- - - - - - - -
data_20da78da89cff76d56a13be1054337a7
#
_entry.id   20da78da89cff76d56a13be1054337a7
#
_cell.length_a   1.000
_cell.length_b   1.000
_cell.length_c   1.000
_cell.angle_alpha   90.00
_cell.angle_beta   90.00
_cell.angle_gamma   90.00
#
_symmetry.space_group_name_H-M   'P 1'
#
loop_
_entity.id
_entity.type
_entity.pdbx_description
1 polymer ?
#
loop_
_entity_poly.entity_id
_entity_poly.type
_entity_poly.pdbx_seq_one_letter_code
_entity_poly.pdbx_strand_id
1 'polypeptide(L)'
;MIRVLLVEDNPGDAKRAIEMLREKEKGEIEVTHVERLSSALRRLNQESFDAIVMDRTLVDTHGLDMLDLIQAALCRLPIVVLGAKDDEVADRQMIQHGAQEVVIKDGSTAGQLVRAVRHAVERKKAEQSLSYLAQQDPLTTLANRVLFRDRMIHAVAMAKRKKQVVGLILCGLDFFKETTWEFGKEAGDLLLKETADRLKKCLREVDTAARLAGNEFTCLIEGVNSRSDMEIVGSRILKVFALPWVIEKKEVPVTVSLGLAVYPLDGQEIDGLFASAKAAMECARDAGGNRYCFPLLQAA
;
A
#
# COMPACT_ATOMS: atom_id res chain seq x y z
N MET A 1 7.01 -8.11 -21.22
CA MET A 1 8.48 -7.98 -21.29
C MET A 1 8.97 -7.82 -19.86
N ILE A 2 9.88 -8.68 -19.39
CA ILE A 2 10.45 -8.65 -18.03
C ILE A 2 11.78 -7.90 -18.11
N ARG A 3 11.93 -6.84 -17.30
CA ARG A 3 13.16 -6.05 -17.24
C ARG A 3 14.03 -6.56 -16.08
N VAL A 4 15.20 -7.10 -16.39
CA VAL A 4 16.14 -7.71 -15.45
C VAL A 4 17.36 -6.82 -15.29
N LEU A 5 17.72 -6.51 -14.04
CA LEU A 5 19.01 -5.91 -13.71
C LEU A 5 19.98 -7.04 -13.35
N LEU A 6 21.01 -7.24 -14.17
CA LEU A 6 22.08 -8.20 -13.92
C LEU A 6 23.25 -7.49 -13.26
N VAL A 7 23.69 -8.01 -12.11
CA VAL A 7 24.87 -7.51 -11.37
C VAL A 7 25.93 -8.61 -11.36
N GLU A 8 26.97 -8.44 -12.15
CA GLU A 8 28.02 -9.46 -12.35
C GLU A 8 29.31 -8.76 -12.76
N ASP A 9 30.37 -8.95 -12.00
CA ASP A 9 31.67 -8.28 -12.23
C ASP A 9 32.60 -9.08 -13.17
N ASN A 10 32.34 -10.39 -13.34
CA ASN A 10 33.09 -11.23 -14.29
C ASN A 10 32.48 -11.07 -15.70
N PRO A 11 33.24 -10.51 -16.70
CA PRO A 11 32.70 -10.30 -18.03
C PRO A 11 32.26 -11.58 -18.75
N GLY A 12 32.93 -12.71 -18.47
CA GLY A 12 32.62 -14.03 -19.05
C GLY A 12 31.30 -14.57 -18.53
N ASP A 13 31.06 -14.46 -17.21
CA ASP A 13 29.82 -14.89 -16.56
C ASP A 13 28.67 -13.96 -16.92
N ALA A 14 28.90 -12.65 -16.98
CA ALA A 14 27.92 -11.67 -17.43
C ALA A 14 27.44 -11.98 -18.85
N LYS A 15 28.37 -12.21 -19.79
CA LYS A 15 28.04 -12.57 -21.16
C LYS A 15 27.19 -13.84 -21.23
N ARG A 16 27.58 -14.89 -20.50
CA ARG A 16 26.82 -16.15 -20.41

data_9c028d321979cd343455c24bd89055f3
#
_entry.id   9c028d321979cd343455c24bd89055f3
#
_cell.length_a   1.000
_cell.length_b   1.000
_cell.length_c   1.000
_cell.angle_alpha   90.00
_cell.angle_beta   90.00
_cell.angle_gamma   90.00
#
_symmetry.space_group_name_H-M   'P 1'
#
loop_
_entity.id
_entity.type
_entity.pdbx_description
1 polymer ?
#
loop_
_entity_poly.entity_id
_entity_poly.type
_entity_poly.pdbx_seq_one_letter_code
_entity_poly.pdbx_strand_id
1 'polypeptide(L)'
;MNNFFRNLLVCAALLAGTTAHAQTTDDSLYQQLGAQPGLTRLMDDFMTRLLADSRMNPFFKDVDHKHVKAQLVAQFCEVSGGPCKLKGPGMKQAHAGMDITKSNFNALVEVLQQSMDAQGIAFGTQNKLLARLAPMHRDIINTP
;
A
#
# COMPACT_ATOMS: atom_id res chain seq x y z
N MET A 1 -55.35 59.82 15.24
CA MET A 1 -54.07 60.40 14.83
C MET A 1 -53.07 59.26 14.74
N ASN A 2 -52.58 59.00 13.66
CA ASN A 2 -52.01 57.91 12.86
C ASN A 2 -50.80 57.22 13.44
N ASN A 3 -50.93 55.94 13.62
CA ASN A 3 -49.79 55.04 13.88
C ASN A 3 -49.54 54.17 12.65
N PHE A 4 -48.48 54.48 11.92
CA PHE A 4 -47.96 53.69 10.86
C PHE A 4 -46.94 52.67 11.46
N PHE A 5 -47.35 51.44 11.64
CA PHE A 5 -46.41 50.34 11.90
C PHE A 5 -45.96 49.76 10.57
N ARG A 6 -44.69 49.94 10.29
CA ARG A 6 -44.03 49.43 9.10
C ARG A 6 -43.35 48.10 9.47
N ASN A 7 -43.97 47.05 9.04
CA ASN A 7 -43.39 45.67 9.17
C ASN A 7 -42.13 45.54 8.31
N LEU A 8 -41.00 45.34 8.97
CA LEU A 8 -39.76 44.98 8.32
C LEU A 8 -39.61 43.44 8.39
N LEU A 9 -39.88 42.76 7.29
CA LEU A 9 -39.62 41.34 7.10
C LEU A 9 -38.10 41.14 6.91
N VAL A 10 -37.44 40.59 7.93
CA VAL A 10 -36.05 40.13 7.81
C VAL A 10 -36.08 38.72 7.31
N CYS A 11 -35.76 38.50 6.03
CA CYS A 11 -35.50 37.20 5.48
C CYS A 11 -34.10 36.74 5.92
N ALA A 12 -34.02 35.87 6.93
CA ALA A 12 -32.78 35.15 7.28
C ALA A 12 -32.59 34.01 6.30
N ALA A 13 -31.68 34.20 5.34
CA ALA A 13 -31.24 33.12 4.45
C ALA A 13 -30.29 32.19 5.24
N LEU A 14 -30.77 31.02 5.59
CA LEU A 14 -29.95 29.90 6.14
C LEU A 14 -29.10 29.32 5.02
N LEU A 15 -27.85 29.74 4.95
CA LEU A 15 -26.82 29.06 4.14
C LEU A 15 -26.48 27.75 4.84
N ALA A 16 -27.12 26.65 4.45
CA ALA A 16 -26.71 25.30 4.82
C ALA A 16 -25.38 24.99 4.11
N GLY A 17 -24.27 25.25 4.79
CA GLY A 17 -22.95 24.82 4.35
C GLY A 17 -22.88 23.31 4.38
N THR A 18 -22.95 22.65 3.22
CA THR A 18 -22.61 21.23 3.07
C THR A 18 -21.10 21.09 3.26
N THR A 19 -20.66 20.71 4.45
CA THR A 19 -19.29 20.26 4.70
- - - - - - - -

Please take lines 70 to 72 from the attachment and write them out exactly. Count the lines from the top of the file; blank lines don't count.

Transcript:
N ALA A 14 28.90 -12.65 -16.98
CA ALA A 14 27.92 -11.67 -17.43
C ALA A 14 27.44 -11.98 -18.85